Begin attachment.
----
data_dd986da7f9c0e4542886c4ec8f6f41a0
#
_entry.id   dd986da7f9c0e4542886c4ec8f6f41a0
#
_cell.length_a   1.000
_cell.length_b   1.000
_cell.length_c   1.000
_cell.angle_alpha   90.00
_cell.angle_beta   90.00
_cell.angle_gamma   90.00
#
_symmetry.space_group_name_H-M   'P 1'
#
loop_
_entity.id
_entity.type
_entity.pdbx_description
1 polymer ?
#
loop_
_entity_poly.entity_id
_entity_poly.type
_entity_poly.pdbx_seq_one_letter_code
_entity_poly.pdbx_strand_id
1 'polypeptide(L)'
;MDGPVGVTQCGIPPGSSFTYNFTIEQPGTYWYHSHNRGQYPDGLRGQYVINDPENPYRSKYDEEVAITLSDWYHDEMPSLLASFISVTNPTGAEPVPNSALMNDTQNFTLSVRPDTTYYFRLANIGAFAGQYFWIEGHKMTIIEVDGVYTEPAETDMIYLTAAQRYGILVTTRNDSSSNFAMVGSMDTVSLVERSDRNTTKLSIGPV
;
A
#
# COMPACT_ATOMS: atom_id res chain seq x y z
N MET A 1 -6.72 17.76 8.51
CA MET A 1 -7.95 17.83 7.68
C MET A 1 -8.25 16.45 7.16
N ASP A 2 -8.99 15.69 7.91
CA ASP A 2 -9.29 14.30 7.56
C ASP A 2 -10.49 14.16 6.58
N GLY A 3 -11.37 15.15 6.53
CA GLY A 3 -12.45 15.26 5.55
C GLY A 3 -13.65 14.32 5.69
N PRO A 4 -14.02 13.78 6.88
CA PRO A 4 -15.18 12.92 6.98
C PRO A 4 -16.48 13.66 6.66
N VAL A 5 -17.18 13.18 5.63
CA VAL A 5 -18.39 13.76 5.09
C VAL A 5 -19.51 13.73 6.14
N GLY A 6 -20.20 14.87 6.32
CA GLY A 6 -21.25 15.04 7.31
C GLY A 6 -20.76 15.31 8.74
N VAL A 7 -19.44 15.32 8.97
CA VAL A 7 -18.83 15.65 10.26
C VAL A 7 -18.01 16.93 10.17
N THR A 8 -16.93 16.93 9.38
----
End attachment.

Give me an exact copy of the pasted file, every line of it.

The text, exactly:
data_dd986da7f9c0e4542886c4ec8f6f41a0
#
_entry.id   dd986da7f9c0e4542886c4ec8f6f41a0
#
_cell.length_a   1.000
_cell.length_b   1.000
_cell.length_c   1.000
_cell.angle_alpha   90.00
_cell.angle_beta   90.00
_cell.angle_gamma   90.00
#
_symmetry.space_group_name_H-M   'P 1'
#
loop_
_entity.id
_entity.type
_entity.pdbx_description
1 polymer ?
#
loop_
_entity_poly.entity_id
_entity_poly.type
_entity_poly.pdbx_seq_one_letter_code
_entity_poly.pdbx_strand_id
1 'polypeptide(L)'
;MDGPVGVTQCGIPPGSSFTYNFTIEQPGTYWYHSHNRGQYPDGLRGQYVINDPENPYRSKYDEEVAITLSDWYHDEMPSLLASFISVTNPTGAEPVPNSALMNDTQNFTLSVRPDTTYYFRLANIGAFAGQYFWIEGHKMTIIEVDGVYTEPAETDMIYLTAAQRYGILVTTRNDSSSNFAMVGSMDTVSLVERSDRNTTKLSIGPV
;
A
#
# COMPACT_ATOMS: atom_id res chain seq x y z
N MET A 1 -6.72 17.76 8.51
CA MET A 1 -7.95 17.83 7.68
C MET A 1 -8.25 16.45 7.16
N ASP A 2 -8.99 15.69 7.91
CA ASP A 2 -9.29 14.30 7.56
C ASP A 2 -10.49 14.16 6.58
N GLY A 3 -11.37 15.15 6.53
CA GLY A 3 -12.45 15.26 5.55
C GLY A 3 -13.65 14.32 5.69
N PRO A 4 -14.02 13.78 6.88
CA PRO A 4 -15.18 12.92 6.98
C PRO A 4 -16.48 13.66 6.66
N VAL A 5 -17.18 13.18 5.63
CA VAL A 5 -18.39 13.76 5.09
C VAL A 5 -19.51 13.73 6.14
N GLY A 6 -20.20 14.87 6.32
CA GLY A 6 -21.25 15.04 7.31
C GLY A 6 -20.76 15.31 8.74
N VAL A 7 -19.44 15.32 8.97
CA VAL A 7 -18.83 15.65 10.26
C VAL A 7 -18.01 16.93 10.17
N THR A 8 -16.93 16.93 9.38